But if you needed help, wanted to learn something he could teach you, he was thrilled to do it. He loved helping those that wanted to help themselves. I think my dad was touched and humbled by the outpouring of love, support and encouragement he received these last months. I’m not. You know another one of his sayings was, “what goes around, comes around.” Lots of people look at the negative side of that. I see and believe Dad finally saw the positive. The good that you do will come back to you. The hard part – and I know this is for a fact because I’m like him in this way – is accepting that help gracefully.
I’m proud of my dad’s commitment to education. That may seem odd to some of you. Dad didn’t finish high school, but earned his GED and went on to serve the country he loved in the U.S. Navy. But he never stopped learning or encouraging others to pursue an education. I’m a college graduate because of my dad and even at my advanced age, I’ll pursue a graduate degree because of what he instilled in me.
My dad taught himself many things over the years. He built houses and could fix anything. No one was more surprised or thrilled when he brought himself into the computer age!! You can too teach an old dog new tricks!
His interest in history and love of his family brought him to his passion for genealogy. He was so excited at every new discovery and piece of the puzzle he found. He could talk for hours about family history and I was amazed at his capacity for remembering all those branches of the family tree.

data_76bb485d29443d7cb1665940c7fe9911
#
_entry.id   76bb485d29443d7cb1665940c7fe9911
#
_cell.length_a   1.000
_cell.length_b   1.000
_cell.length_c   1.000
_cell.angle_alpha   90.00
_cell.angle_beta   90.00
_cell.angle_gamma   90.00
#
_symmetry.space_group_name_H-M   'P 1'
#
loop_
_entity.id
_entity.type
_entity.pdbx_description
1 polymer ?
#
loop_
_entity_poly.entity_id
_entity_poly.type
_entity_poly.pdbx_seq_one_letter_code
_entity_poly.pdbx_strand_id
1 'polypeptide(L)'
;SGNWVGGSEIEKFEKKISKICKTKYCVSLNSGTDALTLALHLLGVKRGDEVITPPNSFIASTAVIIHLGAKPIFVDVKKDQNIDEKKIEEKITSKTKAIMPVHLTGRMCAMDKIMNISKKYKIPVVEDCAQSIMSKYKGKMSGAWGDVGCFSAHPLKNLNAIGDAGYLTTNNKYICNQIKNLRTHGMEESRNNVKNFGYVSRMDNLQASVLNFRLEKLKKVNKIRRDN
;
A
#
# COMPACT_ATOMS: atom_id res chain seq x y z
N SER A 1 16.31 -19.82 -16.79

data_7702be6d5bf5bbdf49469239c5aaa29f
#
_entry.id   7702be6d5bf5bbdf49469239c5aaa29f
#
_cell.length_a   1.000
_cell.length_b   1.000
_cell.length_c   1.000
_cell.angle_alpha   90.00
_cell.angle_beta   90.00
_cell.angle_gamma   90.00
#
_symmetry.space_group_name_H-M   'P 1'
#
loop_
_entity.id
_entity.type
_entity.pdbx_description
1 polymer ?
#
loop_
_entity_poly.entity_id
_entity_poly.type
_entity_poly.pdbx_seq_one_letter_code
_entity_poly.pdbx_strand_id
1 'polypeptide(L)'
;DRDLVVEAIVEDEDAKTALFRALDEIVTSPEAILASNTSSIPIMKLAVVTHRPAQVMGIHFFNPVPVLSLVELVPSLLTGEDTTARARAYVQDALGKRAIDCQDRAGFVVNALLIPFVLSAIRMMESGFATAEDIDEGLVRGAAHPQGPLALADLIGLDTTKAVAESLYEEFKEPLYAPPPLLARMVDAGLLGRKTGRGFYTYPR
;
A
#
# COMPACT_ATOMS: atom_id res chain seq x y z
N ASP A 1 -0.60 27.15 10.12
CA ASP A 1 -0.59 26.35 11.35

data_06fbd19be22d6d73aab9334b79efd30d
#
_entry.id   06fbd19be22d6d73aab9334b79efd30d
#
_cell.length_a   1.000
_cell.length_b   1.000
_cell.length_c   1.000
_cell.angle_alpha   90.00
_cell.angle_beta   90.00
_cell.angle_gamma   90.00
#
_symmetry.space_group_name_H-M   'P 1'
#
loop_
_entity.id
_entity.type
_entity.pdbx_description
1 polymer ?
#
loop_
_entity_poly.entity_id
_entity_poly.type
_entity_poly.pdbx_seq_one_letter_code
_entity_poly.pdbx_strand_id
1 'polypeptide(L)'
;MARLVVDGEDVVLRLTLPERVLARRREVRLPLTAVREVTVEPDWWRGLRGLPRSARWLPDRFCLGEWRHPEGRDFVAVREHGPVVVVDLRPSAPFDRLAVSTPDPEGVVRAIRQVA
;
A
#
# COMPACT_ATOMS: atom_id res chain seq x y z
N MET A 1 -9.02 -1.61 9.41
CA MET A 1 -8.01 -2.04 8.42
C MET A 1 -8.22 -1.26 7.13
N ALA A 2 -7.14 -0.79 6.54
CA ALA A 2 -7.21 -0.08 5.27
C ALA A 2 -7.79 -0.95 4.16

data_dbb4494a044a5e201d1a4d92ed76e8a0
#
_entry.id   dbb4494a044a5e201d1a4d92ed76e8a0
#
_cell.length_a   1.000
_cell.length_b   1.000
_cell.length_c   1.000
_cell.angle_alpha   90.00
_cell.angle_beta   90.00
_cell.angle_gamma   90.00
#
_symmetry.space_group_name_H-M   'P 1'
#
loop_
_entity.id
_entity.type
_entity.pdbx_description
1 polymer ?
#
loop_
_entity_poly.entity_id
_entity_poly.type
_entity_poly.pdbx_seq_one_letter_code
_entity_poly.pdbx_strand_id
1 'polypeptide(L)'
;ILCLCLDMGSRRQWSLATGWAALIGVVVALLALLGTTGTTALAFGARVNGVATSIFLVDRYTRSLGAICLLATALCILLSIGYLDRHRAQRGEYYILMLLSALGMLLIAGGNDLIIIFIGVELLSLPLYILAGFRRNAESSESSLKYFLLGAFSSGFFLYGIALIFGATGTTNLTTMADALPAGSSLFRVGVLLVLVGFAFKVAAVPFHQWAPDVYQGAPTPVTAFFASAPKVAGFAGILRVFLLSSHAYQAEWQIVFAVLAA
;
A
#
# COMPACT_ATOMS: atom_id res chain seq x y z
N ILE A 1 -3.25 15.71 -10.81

My dad was courageous, a brave man. Life knocked him about a couple of times and he picked himself up and rebuilt his life. When this illness came and he was told the only real option for a longer life was a lung transplant, he said “let’s go for it.” He never quit – this illness forced him to quit.
But that was just the end of his earthly adventure. It comforts me to picture him in Heaven sitting on the porch swing with Grandma Watkins, swinging and talking like I saw them so many times at the house on Williams Street.
Loss forces us to examine things. We want to make sense of it all. I don’t think we are truly supposed to figure it all out down here. I believe God wants us to have surprises and things to talk over with Him when we get there.
But I do believe this: There are ways we can honor and remember the man my brother and I called Dad, you called Papa, Bud, Uncle Bud and Buddy. And that is to remember and live the truths he taught us. Tell the truth, fix what’s broke if you can, learn from your mistakes, continue to educate yourself, find you passion, have hope, courage and commitment to lead the life you want to lead. My dad did. We can continue the genealogy research and attend the family reunions to preserve what he loved so much.
Most of all, and here’s the hardest part – we have to go on without his physical presence in our lives. I can’t really tell you how to do that – that’s our individual journey. But I know we have to because it’s what he would want most of all. He wasn’t really a demonstrative man. So as he would say, ‘we need to stop all this crying and carrying on.’ Because he would expect us to greet each day with enthusiasm and anticipation of what might be and accept and rejoice in the gift that is life.